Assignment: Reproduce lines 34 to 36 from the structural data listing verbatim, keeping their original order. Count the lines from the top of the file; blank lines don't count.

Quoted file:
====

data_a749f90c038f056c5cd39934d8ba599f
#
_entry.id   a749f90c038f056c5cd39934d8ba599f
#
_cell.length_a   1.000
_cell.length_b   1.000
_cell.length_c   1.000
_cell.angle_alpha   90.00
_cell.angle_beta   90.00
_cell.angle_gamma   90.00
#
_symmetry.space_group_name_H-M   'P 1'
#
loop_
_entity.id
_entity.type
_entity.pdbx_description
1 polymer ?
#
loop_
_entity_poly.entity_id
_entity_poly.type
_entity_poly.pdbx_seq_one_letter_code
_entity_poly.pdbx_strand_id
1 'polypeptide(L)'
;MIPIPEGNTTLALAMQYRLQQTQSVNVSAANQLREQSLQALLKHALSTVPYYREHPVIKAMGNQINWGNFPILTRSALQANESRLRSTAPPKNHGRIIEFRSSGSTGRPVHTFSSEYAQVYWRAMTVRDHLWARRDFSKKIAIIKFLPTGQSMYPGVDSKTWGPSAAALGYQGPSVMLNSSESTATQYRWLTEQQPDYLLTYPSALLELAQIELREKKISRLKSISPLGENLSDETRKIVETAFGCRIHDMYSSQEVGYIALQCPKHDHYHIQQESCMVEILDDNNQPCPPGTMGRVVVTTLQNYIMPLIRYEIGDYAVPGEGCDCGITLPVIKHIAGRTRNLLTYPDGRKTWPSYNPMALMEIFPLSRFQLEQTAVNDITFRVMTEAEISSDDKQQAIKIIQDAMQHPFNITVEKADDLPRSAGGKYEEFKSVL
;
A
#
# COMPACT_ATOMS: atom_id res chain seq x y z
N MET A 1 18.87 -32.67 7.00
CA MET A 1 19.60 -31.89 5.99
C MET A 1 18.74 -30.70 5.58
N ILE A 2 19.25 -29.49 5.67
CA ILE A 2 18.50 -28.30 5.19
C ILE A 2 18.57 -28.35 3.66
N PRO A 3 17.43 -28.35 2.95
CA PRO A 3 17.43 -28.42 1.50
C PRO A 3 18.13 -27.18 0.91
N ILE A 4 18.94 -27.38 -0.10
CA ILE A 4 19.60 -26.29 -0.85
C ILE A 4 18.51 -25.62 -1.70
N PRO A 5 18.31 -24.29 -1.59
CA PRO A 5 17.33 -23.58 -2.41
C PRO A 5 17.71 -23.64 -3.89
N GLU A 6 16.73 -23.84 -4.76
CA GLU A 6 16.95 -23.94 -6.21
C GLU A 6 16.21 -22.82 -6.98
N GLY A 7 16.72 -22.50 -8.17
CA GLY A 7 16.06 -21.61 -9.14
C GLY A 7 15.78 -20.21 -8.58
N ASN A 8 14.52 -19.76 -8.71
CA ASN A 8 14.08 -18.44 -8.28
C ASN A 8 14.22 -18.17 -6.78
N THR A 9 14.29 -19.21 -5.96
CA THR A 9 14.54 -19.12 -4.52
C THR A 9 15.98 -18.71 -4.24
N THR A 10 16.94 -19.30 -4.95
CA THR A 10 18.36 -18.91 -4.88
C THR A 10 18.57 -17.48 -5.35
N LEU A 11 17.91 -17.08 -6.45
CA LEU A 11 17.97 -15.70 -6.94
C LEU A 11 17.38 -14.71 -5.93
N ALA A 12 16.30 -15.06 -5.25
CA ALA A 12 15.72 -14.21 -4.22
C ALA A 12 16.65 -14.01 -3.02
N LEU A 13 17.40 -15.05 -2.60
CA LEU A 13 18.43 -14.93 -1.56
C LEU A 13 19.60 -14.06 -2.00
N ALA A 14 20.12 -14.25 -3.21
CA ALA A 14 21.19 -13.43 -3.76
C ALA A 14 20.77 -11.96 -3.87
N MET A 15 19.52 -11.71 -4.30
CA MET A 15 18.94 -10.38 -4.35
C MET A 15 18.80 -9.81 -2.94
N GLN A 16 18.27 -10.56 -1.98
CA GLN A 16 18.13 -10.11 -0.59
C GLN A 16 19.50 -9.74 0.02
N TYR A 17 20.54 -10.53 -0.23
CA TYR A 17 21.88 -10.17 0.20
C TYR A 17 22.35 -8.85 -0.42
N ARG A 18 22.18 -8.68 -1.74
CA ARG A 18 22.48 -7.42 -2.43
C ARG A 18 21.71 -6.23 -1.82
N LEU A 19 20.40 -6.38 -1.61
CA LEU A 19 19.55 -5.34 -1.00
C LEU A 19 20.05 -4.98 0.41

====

N ILE A 2 19.25 -29.49 5.67
CA ILE A 2 18.50 -28.30 5.19
C ILE A 2 18.57 -28.35 3.66